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USB wind controller brings the power of MIDI to reed and brass players, and at a very affordable price

 

$499.00 MSRP, $299.00 "street"

 

By Phil O'Keefe

 

Like many musicians, I got my musical start playing in school band and orchestra programs. I began with reed instruments, and later branched out into other things, such as fretted instruments and keyboards. Because of this, I've always been a bit frustrated whenever I try to play "horn parts" on a keyboard controller. It has always felt like something was missing - especially the breath control that comes naturally to a reed or brass player. So I decided to try out the Akai EWI USB. (Fig 1) The EWI (pronounced "eee-wee") is a wind controller that transmits MIDI data over a USB cable. There is no standard 5 pin MIDI din output port, nor is there any audio output. The Akai EWI USB doesn't make any sound of its own - it is strictly a controller. As such, it is designed to connect to a computer via a standard USB port, and then control virtual instruments or "soft synths" that are running on the computer. The audio output is handled by the computer's audio interface.

 

Akai EWI USB angle.jpg

 

Figure 1: The Akai EWI USB electronic wind instrument (click on images to enlarge)

 

 

THE INTERFACE

 

While the EWI bears a superficial resemblance to a sax or clarinet, there are some notable differences. A typical woodwind instrument is a marvel of complicated mechanical design, with an intricate array of spring loaded keys and pads. The EWI takes a somewhat different, and much simpler (and less expensive) approach. There are no moving keys on the body. Instead, the EWI uses a series of 13 different electronic touch sensor keys on the top of the instrument for fingering. (Fig 2) Since these touch sensors don't actually move as you play, the "feel" is somewhat similar to playing a recorder, except without having to completely cover or seal any holes. The touch sensors respond quickly to your touch, with even light touches on the edge of the keys registering. I found the transition to be relatively easy to adjust to, although I did sometimes miss the tactile response of real keys.

 

Akai EWI USB top.png

 

 

Figure 2: The EWI USB uses immobile touch sensitive electronic keys for fingering

 


On the back side of the EWI you'll find a hefty strap attachment point. A basic strap is included with the EWI, which is a nice surprise, but you may want to budget for something a bit more comfortable. You absolutely must use a strap. Unlike a conventional saxophone, the bulk of the weight of the EWI is designed to be borne by the strap, and not balanced on the player's right hand thumb. There is a flat metal grounding pad, which the thumb must always remain in contact with, and two sensors above and below it for pitch bending. By rolling your thumb up and hitting the upper sensor, you can bend the pitch up, and by moving your thumb down, you can bend the other direction. Also on the back of the EWI, a series of octave rollers are positioned in the place where you would find a traditional octave key on a sax, and as expected, these are manipulated with the player's left hand. They allow you to quickly change octaves at will, without having to increase your blowing velocity as you would with a trumpet or flute. The EWI has a five octave range. A single status LED and a reset button, along with the USB connector and a cable lock to keep the included 3 meter USB cable securely attached (at least until you want to disconnect it) round out the rear of the EWI. (Fig 3) The reset button is used to recalibrate the instrument when needed, and also serves as a MIDI "panic button" by sending an all-notes-off command when depressed.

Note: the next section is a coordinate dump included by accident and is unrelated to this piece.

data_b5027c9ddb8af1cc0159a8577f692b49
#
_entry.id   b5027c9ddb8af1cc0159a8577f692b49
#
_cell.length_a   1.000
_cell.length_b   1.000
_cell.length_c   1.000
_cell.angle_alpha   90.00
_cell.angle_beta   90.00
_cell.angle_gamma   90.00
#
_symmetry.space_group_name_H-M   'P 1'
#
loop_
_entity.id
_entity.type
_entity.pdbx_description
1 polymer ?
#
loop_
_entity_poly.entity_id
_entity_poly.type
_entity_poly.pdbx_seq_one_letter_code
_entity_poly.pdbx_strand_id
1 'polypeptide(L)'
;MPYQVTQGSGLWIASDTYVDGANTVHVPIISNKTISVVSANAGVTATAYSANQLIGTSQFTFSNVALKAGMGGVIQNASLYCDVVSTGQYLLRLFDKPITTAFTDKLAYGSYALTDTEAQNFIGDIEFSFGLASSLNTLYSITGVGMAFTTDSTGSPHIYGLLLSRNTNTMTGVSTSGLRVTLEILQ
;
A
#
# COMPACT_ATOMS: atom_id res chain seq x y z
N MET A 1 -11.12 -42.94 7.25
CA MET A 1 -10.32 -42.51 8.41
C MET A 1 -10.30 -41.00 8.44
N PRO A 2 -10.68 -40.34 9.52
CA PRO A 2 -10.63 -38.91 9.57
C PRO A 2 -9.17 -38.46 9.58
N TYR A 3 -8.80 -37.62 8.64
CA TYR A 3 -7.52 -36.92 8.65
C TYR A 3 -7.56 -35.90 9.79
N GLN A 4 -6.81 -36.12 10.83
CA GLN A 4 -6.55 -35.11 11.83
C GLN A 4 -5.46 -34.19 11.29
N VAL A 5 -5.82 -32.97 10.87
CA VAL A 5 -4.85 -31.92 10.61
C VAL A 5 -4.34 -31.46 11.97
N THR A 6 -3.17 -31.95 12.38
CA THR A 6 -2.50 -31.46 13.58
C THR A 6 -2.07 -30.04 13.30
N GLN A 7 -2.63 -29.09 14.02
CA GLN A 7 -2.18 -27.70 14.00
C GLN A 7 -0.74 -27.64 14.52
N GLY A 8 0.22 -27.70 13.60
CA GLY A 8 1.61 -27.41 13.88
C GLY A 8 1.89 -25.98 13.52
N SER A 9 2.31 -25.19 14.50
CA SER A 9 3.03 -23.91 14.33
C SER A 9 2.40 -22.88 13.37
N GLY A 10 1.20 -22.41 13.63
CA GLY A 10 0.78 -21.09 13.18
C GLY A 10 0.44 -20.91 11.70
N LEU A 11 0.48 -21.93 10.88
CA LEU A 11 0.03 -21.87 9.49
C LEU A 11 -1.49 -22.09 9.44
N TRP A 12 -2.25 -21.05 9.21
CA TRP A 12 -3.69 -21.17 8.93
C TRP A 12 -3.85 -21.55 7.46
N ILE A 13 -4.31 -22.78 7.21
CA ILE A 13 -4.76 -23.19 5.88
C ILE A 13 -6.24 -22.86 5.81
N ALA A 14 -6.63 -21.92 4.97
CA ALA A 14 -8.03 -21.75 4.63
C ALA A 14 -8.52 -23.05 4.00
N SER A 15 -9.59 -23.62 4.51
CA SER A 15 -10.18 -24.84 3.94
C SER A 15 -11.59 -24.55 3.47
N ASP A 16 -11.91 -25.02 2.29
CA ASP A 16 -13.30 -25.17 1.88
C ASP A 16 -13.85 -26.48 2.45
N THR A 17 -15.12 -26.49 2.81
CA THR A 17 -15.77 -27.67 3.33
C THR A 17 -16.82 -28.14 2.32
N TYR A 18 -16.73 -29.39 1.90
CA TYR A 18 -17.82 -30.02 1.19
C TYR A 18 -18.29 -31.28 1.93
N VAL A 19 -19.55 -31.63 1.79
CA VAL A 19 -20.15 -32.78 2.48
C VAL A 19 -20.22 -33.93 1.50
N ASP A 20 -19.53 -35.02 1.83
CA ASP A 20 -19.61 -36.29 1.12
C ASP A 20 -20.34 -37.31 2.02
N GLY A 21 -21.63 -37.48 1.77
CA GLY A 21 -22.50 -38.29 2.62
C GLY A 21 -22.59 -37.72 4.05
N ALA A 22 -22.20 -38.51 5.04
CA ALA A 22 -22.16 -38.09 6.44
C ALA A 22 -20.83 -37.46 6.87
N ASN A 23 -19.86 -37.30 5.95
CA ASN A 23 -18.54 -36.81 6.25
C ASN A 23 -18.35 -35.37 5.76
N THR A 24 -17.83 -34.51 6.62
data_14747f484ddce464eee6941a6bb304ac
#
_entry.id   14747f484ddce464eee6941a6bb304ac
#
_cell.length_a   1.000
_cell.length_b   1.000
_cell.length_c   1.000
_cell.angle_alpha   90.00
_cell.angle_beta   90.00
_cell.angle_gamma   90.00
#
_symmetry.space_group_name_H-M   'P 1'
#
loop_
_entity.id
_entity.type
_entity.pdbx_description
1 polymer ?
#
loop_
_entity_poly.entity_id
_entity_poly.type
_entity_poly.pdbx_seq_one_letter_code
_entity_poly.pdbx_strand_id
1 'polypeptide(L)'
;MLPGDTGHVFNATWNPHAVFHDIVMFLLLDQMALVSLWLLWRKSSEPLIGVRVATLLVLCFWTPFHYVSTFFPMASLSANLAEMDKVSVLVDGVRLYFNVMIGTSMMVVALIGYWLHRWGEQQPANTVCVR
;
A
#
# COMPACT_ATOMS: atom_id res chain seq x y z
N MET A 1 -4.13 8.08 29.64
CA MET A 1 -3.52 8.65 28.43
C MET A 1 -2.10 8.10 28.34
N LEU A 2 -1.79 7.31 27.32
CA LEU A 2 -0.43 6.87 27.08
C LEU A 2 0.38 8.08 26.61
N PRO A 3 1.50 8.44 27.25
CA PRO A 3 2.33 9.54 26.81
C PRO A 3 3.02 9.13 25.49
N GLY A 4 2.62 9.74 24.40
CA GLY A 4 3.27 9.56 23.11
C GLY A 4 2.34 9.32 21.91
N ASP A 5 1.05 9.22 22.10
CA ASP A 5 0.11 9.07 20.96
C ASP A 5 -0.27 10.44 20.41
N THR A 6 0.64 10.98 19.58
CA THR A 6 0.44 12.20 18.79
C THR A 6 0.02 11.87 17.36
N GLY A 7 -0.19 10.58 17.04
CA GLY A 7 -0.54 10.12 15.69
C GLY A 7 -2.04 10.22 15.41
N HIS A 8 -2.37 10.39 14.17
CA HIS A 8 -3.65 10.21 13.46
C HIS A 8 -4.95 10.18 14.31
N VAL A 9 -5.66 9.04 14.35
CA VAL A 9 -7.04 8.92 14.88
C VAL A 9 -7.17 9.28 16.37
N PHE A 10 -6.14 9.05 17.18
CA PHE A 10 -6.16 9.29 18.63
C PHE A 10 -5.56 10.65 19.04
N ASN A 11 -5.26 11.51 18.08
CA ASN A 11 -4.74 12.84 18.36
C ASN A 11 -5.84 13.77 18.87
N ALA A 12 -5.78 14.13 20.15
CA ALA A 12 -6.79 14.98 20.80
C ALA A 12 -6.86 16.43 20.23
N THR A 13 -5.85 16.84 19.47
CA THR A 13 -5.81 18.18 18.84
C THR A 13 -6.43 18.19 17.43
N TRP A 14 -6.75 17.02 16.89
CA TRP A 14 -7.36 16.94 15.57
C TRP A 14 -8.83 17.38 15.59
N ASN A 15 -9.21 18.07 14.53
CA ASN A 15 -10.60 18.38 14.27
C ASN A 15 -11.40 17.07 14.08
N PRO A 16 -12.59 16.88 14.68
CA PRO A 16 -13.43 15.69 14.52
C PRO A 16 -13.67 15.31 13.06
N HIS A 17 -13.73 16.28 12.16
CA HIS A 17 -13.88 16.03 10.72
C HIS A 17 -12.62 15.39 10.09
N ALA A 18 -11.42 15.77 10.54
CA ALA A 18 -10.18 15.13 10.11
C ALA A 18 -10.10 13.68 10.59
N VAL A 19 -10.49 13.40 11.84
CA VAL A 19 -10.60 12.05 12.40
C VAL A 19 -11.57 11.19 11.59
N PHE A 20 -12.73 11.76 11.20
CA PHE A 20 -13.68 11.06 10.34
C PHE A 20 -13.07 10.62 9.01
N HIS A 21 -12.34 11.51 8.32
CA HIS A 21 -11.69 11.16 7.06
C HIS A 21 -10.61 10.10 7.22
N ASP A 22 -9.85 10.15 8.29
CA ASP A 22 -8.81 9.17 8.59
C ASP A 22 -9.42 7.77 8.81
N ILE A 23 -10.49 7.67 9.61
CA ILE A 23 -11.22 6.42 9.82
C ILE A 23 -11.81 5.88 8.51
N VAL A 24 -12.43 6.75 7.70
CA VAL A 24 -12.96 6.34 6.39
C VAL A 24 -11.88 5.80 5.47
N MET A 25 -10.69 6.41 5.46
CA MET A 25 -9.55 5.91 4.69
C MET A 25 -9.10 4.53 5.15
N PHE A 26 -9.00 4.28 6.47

Fig 3 ewi\_usb\_back\_diagram.jpg

 

Figure 3: The back of the EWI USB, showing the left hand octave rollers, strap mount, ground and pitch bend plates, as well as the status LED and reset button. 

 


The mouthpiece is removable, and dishwasher safe, which makes it really easy to clean and sanitize. A removable protective plastic mouthpiece cover is also included for when you're not using the EWI. Replacement mouthpieces (Akai EWM1) are also available, and list for $49, and "street" for $25 each. Having a spare around probably isn't a bad idea, but even with a lot of use, the mouthpiece on the review unit has held up quite well. The white part of the mouthpiece has a semi-soft, rubbery feel to it. There is a vibrato sensor built into the mouthpiece, and you can produce vibrato by lightly and gently biting on the mouthpiece with your teeth. Yes, this runs contrary to everything you ever learned about proper woodwind playing technique, and it's only one example of how the actual playing approach differs from a woodwind instrument. Another is the way you blow. You don't actually seal your mouth around the mouthpiece. Instead, you hold the mouthpiece between your lips and teeth and blow around it, and let some air escape to either side of the mouthpiece, out of the corners of your mouth. It's definitely a different embouchure for woodwind players as well as brass players, who obviously don't have to buzz their lips to produce a tone. For all, it will take a little getting used to, but I was able to adapt to it very quickly. Another sensor in the EWI detects the wind pressure, and can change the volume and timbre of the sound, depending on how hard you blow. Any saliva that enters the mouthpiece travels down an internal tube and exits the instrument through a small hole at the very bottom. There is no release valve, and it will drip whenever enough saliva builds up, so be aware of that so you don't accidentally drip all over your computer or other gear.